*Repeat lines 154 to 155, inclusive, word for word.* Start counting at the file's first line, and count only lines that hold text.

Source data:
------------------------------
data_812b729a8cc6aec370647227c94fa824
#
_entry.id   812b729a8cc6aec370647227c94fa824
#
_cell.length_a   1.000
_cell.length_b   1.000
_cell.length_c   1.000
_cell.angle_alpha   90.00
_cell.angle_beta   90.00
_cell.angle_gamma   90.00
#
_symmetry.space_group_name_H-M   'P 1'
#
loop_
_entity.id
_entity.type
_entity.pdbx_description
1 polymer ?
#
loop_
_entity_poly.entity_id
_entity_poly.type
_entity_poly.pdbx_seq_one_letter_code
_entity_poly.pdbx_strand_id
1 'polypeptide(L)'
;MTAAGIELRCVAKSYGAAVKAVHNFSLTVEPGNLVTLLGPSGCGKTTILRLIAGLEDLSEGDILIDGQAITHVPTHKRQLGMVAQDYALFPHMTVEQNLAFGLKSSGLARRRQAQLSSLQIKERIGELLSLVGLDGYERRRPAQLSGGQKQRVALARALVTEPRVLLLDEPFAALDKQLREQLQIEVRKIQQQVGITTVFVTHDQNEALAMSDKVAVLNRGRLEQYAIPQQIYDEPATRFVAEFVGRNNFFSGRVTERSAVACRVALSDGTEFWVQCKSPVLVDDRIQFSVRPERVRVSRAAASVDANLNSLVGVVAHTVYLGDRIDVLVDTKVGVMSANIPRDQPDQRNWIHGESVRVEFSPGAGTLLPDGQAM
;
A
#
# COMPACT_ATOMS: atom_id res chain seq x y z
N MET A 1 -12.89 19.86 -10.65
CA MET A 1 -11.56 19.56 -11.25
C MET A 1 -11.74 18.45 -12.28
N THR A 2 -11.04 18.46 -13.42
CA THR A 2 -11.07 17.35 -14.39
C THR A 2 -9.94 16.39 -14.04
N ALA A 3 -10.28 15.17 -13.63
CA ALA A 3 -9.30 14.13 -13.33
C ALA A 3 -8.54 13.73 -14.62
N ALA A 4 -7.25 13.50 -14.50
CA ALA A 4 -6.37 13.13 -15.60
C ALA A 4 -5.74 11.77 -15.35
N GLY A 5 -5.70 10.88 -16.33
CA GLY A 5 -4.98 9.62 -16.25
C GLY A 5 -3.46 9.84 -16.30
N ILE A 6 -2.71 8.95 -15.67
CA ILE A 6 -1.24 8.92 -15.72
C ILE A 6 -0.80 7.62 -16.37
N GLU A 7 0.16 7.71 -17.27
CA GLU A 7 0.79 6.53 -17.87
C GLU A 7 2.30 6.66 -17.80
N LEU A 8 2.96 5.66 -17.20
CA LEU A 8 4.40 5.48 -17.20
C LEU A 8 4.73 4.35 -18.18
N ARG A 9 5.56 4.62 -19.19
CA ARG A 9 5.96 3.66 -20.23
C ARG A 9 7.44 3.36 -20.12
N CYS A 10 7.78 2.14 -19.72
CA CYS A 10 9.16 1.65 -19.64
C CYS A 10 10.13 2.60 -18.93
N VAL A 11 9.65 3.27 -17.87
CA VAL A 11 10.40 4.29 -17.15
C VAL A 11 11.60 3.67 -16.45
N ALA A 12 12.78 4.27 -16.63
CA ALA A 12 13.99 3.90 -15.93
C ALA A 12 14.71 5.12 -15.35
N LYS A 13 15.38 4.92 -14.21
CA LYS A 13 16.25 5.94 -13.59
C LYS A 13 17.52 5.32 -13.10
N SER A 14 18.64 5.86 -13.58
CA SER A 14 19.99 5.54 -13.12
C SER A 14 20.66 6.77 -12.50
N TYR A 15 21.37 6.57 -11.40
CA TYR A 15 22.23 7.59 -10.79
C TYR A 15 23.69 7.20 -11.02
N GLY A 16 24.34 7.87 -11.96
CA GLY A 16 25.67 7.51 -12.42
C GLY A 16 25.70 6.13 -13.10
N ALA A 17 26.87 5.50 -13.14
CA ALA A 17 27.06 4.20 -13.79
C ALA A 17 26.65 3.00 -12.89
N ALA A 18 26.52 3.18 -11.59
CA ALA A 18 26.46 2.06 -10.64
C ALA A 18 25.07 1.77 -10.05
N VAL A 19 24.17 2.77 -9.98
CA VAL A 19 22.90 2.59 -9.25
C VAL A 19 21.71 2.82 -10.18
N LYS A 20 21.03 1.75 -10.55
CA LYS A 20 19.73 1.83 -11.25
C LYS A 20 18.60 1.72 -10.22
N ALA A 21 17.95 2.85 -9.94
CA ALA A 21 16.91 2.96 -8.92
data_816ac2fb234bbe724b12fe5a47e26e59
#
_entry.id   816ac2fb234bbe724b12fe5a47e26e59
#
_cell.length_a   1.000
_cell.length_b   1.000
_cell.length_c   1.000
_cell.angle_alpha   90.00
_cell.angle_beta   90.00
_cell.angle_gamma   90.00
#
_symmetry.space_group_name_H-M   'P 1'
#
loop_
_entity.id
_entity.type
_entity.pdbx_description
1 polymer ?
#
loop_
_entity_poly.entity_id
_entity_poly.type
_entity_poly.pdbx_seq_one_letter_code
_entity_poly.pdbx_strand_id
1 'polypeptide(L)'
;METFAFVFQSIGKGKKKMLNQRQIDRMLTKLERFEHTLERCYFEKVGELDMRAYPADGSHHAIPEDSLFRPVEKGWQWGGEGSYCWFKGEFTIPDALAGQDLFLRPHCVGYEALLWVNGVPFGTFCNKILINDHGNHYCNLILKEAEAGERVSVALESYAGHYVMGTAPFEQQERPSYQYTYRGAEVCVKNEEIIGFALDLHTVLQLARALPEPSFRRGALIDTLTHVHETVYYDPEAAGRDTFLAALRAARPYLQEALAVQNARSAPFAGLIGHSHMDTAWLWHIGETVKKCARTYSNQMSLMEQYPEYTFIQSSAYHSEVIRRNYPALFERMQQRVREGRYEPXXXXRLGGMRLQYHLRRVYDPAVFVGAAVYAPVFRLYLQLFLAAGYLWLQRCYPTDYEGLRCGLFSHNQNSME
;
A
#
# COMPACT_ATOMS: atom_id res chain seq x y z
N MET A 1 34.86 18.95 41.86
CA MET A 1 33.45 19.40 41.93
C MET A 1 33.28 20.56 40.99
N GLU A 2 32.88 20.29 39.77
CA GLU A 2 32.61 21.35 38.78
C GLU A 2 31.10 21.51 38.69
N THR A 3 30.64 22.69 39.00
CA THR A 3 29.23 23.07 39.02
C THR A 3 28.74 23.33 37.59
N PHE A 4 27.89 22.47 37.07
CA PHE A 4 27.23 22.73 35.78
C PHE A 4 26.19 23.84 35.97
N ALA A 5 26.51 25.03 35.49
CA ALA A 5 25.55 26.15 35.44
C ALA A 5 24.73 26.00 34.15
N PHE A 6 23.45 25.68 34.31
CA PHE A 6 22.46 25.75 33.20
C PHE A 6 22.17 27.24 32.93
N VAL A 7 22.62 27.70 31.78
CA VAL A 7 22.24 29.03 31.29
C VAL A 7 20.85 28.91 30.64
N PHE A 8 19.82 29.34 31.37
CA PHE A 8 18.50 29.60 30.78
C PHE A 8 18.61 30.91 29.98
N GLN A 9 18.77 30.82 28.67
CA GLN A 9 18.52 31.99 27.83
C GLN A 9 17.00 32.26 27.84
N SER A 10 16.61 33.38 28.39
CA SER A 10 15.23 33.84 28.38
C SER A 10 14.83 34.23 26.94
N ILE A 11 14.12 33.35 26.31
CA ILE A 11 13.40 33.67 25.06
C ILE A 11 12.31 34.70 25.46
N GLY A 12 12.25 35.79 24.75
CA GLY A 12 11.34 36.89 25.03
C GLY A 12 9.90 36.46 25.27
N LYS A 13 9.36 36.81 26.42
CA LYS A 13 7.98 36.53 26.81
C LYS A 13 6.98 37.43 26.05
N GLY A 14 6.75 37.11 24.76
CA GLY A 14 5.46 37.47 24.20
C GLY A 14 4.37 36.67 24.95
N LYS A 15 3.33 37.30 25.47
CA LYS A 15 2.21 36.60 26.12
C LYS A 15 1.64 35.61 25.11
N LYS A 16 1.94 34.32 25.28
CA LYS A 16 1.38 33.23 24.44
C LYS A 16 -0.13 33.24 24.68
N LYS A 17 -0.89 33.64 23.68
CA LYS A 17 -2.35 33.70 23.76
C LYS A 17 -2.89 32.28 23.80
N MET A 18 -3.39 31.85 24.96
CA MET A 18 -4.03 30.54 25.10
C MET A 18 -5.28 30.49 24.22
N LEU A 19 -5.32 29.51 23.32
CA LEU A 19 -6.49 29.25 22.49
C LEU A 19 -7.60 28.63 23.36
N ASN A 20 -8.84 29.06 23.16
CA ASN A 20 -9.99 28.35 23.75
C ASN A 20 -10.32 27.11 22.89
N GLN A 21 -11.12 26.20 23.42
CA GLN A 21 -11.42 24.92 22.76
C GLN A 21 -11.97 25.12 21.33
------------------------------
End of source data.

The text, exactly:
CA ILE A 11 13.40 33.67 25.06
C ILE A 11 12.31 34.70 25.46